RICHARD C. ALLISON, 1981. "Late Paleogene and Neogene molluscan faunas of the Gulf of Alaska region: Correlation, paleoclimatology and paleozoogeography", Pacific Northwest Cenozoic Biostratigraphy, John M. Armentrout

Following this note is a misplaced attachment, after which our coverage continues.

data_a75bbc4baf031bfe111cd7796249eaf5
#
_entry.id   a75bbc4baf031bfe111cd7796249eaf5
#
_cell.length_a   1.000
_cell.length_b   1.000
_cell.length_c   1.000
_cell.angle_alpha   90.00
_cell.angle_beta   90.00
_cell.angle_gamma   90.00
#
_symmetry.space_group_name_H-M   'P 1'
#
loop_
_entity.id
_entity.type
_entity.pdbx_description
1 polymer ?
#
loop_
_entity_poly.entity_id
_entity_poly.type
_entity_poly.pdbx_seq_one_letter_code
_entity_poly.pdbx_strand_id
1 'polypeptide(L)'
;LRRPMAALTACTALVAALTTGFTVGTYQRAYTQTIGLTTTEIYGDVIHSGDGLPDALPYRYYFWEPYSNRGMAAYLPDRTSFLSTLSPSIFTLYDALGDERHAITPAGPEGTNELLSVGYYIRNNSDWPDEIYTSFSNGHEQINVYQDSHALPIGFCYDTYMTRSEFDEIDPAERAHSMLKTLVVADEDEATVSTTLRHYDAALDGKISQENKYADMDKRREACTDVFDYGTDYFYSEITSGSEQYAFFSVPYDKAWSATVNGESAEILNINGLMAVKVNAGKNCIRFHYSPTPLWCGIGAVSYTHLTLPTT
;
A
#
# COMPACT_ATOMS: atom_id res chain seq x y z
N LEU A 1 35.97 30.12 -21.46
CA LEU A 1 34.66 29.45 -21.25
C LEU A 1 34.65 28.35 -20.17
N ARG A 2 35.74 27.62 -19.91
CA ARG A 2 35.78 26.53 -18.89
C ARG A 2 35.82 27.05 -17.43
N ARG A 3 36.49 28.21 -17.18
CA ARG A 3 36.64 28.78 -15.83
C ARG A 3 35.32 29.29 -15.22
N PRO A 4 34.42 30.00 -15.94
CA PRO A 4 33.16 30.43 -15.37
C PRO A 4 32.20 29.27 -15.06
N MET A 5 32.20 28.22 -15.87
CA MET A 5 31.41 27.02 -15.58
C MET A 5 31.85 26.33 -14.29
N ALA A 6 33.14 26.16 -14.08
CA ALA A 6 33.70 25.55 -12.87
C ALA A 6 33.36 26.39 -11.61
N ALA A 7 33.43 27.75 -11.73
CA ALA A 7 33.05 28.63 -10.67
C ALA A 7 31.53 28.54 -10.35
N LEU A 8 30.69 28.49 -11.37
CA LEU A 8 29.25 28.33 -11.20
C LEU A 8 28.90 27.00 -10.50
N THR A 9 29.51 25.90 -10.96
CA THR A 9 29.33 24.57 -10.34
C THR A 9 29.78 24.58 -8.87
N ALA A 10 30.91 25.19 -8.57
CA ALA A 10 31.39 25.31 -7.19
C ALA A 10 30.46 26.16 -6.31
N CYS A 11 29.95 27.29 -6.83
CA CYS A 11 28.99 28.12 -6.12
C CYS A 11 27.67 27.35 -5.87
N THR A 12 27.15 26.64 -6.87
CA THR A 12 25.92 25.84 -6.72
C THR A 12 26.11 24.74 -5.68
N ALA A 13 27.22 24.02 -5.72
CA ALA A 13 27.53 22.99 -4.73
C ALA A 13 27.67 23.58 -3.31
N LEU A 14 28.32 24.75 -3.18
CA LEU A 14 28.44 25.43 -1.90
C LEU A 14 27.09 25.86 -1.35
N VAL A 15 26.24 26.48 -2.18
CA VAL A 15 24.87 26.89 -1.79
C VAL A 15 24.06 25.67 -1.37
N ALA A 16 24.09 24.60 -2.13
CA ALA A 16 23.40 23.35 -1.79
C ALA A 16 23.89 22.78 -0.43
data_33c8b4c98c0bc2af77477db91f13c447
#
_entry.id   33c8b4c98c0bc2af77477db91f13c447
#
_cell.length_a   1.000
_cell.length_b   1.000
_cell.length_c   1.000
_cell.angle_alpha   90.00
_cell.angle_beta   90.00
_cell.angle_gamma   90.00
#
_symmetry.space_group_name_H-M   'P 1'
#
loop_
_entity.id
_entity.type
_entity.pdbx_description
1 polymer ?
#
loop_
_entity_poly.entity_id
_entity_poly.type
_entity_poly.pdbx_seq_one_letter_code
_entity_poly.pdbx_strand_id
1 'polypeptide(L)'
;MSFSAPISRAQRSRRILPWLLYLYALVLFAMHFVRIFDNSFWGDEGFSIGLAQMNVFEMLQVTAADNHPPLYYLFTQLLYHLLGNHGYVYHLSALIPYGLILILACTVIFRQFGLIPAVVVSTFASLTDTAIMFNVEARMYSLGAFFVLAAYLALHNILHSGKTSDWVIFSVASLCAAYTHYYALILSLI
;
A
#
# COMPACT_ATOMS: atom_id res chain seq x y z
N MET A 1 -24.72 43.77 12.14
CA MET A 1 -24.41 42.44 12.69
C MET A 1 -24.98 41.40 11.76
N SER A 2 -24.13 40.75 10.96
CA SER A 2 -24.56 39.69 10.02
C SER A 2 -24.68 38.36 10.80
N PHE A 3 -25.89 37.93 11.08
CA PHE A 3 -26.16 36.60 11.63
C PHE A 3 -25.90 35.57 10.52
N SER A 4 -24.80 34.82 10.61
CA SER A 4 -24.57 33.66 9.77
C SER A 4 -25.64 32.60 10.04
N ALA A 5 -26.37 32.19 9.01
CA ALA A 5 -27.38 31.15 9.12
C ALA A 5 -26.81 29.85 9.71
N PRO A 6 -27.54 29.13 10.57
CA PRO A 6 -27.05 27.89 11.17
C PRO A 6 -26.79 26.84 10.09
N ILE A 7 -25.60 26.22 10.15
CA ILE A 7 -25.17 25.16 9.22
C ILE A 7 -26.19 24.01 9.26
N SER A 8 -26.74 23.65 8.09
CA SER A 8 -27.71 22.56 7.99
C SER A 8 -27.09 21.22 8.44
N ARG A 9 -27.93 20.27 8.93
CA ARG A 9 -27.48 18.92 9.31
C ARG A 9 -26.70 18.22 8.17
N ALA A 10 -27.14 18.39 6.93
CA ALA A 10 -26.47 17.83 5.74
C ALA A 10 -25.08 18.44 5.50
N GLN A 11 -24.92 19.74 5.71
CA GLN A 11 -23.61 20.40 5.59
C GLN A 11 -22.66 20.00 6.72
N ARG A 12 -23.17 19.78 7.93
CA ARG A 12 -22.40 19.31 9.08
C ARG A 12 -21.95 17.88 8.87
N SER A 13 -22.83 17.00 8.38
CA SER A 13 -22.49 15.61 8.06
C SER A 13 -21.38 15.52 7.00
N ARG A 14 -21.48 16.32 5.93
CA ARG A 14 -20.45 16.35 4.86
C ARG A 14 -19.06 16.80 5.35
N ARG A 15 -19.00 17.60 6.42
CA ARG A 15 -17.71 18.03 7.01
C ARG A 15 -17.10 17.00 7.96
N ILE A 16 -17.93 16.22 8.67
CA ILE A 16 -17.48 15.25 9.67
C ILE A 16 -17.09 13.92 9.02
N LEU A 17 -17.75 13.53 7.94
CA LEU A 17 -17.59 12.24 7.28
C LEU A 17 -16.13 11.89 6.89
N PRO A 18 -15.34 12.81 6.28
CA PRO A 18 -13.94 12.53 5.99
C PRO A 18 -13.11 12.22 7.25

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Although warmer water Cenozoic molluscan faunas of the Gulf of Alaska differ compositionally from those of the western United States, correlations are possible. Cooler water faunas are difficult to correlate because they contain many endemic and “pre-circumboreal”–circumboreal elements. The strong latitudinal temperature gradient of the Pliocene and Pleistocene prevents direct correlation with faunas of the conterminous United States, but some correlations with the Bering Sea transgressions are possible. Because of differing thermal histories and water depths, western Gulf faunas differ from northeastern Gulf faunas. Mollusk-bearing units in the western Gulf are the Stepovak (late Galvinian, Matlockian?), “Narrow Cape” of Sitkinak Island (Juanian), Narrow Cape Newportian), Unga Conglomerate (late Newportian? to early Wishkahan?), upper Bear Lake (Wishkahan), Tachilni (Graysian?), and Tugidak (Beringian-Anvilian). Mollusk-bearing units in the northeast Gulf are the Poul Creek (late Galvinian to Pillarian), mainland Yakataga (Newportian to Beringian-Anvilian), and Middleton Island Yakataga (Anvilian). Newportian and Wishkahan (Miocene) temperatures of the western Gulf indicate warm temperate water comparable to that of the western United States. Newportian and younger faunas of the northeast Gulf indicate anomalous cooler water, probably caused by local glaciation. Water temperatures colder than those of the present probably did not occur until the Beringian (late Pliocene–Pleistocene). “Pre-circumboreal” mollusks first appear in the Juanian (late Oligocene) of the Gulf, but the first opening of Bering Strait apparently occurred in Wishkahan (late Miocene) time; reopening in Beringian time caused significant changes in Gulf faunal composition.